The London 2012 Olympic Games is almost here. For athletes fortunate enough to have the honour of representing Australia, this is no doubt the most exciting event they’ll ever compete at.
The Minister for Sport, Senator Kate Lundy has officially launched ASADA’s Athlete Biological Passport.
The Australian Sports Anti-Doping Authority (ASADA) is introducing an Athlete Biological Passport (ABP) into Australian sport from 1 July 2012.
In the lead up to the London 2012 Olympics and Paralympics, Channel Seven News has taken a look at what goes on in the world of anti-doping. Read the transcript below.
Athletes give their blood, sweat and tears in training and competition, pushing their bodies to the edge; constantly striving to achieve the very best they can in their chosen sport. Given their level of dedication, ASADA recognises that athletes facing a doping violation can find it difficult dealing with emotions such as devastation, hopelessness and anger. Extra support is critical during these stressful times and having someone to turn to outside of their immediate support group is often invaluable in maintaining mental health.
Your kidneys play a vital role in maintaining your overall health, specifically they help regulate blood pressure and remove waste from the body. If you are an athlete you need to be in peak condition during training and competition, and it is important to understand performance-enhancing drugs can compromise your health over the long term.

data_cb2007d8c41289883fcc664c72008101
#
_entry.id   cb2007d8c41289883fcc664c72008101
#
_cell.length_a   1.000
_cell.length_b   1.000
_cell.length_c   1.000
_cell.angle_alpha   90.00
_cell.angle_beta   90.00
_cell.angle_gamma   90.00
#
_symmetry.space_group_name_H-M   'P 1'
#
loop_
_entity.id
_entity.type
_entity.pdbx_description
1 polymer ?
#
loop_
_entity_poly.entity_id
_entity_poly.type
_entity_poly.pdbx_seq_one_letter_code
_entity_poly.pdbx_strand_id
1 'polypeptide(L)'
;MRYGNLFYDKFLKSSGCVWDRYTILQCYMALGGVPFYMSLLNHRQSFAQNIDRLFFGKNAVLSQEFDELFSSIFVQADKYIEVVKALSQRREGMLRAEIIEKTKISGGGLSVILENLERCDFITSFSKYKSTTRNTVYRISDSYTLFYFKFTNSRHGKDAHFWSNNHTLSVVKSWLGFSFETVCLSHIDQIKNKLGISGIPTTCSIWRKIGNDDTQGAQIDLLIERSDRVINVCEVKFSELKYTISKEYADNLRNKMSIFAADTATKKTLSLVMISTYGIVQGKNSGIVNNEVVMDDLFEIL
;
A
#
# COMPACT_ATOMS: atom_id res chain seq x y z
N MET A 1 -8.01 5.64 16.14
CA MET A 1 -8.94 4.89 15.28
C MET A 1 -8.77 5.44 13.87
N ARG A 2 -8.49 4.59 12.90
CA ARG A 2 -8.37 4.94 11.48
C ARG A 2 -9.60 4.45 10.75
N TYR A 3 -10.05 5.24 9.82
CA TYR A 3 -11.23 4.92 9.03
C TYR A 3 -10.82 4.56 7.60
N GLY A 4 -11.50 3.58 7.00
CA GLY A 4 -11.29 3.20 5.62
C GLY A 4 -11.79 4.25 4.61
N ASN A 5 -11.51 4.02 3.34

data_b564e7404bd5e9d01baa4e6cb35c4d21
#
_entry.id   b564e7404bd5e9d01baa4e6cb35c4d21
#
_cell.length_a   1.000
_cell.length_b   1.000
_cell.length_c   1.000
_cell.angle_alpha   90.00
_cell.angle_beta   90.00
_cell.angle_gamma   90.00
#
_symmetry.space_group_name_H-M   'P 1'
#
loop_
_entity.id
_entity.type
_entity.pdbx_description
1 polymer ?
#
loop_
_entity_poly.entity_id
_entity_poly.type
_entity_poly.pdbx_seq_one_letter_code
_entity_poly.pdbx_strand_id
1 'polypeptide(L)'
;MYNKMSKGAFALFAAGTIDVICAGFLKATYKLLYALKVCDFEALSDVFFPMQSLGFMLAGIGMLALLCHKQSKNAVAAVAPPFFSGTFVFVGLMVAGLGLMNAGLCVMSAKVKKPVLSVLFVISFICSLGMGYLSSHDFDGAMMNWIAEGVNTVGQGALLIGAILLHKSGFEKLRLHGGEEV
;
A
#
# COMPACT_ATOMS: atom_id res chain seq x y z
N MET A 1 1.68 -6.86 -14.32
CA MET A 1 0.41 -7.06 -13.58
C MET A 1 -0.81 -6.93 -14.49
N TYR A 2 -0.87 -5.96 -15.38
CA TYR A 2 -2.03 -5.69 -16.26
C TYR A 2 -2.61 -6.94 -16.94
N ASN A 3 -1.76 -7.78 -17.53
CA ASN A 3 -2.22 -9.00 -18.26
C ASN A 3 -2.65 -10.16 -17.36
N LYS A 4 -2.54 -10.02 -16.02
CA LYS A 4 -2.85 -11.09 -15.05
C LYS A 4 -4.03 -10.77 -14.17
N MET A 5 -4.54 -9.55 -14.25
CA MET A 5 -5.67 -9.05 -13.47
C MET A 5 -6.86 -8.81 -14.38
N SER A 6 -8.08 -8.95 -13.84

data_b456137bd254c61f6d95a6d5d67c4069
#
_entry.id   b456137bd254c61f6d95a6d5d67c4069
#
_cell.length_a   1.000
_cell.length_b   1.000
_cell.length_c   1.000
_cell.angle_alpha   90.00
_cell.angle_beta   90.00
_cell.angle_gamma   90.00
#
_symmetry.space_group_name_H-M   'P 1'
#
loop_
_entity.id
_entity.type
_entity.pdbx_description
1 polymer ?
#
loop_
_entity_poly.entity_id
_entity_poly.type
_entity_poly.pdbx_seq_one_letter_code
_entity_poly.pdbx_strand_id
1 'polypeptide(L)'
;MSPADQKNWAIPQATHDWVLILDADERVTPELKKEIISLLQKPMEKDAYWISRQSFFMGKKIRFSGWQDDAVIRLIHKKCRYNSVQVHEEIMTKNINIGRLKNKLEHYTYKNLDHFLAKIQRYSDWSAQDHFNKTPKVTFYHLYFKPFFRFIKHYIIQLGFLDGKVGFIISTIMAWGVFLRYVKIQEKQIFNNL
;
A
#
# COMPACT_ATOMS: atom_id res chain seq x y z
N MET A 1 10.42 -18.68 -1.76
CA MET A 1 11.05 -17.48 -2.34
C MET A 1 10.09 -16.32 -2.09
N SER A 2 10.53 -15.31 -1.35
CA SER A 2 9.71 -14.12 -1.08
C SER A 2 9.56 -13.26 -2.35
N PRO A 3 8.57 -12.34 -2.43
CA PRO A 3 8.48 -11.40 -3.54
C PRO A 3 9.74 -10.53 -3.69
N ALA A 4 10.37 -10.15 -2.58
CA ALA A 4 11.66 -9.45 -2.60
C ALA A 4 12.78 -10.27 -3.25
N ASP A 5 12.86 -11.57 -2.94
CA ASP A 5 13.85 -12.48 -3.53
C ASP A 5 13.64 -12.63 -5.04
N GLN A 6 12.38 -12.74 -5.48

On 31 May ASADA will host our own Biggest Morning Tea to help the Cancer Council’s efforts to raise funds for cancer research. Staff have volunteered to bring sweet and savoury treats to share around the office. Everyone working in ASADA’s Canberra headquarters will gather for morning tea and give generously to assist the very valuable work of the Cancer Council, which includes cancer-prevention programs.
Did you know that ASADA can partner with your organisation to develop a bespoke anti-doping education program?
ASADA’s CEO, Aurora Andruska, was profiled this weekend in The Age:
Athletes or support personnel claiming a lack of education as an excuse for breaching their sport’s anti-doping policy are doing themselves a disservice.